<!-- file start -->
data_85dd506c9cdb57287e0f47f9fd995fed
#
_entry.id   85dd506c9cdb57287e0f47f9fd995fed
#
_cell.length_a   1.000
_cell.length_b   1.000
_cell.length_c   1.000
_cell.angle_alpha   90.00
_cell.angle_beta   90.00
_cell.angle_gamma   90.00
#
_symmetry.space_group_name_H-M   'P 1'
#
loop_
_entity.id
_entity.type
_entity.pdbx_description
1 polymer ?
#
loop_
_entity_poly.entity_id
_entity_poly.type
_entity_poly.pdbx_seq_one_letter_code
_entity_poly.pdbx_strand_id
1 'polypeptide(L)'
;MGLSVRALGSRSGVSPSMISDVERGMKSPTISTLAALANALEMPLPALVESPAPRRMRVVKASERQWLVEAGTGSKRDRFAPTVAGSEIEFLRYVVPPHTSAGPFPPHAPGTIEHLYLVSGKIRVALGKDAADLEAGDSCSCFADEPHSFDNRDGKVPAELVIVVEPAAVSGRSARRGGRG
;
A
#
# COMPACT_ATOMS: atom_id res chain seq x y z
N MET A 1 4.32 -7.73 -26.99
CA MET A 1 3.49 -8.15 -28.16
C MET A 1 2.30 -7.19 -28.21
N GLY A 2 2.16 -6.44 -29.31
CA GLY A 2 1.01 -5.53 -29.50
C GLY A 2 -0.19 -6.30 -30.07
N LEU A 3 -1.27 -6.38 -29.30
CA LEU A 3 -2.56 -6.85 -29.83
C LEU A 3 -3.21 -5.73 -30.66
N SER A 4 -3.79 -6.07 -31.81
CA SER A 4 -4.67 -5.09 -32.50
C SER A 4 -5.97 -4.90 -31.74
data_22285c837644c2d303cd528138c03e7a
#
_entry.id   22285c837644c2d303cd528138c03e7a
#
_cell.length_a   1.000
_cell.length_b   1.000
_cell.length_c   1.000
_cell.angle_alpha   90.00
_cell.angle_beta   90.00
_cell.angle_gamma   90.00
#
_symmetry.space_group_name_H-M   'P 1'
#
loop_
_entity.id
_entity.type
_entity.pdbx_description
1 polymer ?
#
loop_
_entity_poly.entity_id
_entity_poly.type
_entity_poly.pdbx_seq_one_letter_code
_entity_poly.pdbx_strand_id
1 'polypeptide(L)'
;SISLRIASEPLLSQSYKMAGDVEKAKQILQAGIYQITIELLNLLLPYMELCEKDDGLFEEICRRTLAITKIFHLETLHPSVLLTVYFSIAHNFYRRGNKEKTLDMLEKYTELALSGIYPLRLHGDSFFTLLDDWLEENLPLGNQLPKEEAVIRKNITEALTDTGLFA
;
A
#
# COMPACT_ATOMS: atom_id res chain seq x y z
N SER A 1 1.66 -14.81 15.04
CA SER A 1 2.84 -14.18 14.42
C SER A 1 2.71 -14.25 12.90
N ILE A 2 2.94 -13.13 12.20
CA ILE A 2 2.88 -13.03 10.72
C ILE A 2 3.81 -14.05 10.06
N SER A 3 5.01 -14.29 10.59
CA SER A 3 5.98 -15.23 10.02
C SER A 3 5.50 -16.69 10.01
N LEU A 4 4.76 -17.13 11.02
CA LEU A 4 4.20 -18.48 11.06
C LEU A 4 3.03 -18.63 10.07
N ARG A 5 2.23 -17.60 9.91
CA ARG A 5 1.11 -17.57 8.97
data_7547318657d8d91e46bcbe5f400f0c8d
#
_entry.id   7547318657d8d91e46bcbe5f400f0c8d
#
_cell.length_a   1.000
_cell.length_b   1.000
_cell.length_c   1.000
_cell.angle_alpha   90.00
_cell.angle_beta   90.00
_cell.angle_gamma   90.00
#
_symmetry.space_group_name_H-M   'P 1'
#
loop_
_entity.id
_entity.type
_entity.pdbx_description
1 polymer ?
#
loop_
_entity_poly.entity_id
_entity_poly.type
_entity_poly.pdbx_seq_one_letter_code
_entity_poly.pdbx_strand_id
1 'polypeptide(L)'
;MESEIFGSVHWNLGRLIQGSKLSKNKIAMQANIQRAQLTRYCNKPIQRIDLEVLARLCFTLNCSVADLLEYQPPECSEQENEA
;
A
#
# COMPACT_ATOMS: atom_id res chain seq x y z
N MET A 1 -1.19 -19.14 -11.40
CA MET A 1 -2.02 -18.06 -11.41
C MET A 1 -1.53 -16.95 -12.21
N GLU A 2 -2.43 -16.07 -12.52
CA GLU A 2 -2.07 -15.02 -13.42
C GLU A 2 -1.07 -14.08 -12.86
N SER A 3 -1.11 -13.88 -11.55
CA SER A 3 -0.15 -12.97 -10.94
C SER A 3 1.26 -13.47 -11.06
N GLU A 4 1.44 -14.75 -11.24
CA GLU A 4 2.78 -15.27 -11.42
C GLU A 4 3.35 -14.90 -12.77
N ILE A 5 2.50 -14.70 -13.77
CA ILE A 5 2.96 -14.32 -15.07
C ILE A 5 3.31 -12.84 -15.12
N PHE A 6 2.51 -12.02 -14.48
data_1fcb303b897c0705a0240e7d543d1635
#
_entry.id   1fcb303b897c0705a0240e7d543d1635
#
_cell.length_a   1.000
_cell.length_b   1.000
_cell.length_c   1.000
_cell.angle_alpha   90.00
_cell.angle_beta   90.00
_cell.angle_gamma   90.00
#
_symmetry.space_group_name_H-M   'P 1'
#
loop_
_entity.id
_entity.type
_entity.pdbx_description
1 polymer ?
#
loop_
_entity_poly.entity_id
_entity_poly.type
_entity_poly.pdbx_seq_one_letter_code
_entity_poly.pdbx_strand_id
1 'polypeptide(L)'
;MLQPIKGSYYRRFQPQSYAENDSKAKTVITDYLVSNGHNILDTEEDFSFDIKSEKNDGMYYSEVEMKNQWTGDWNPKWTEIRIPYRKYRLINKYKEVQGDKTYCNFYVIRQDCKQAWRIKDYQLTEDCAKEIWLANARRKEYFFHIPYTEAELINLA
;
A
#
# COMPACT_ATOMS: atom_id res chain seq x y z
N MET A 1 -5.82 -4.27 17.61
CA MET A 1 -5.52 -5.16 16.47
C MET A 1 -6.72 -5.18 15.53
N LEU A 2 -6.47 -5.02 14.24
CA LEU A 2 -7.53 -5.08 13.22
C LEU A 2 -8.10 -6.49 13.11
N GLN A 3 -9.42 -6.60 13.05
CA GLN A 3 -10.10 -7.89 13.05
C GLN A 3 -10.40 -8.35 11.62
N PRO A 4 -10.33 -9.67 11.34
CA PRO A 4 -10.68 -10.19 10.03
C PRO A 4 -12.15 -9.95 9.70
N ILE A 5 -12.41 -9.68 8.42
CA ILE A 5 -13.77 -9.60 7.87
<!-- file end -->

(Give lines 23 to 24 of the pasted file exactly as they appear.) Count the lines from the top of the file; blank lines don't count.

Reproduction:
_entity_poly.pdbx_seq_one_letter_code
_entity_poly.pdbx_strand_id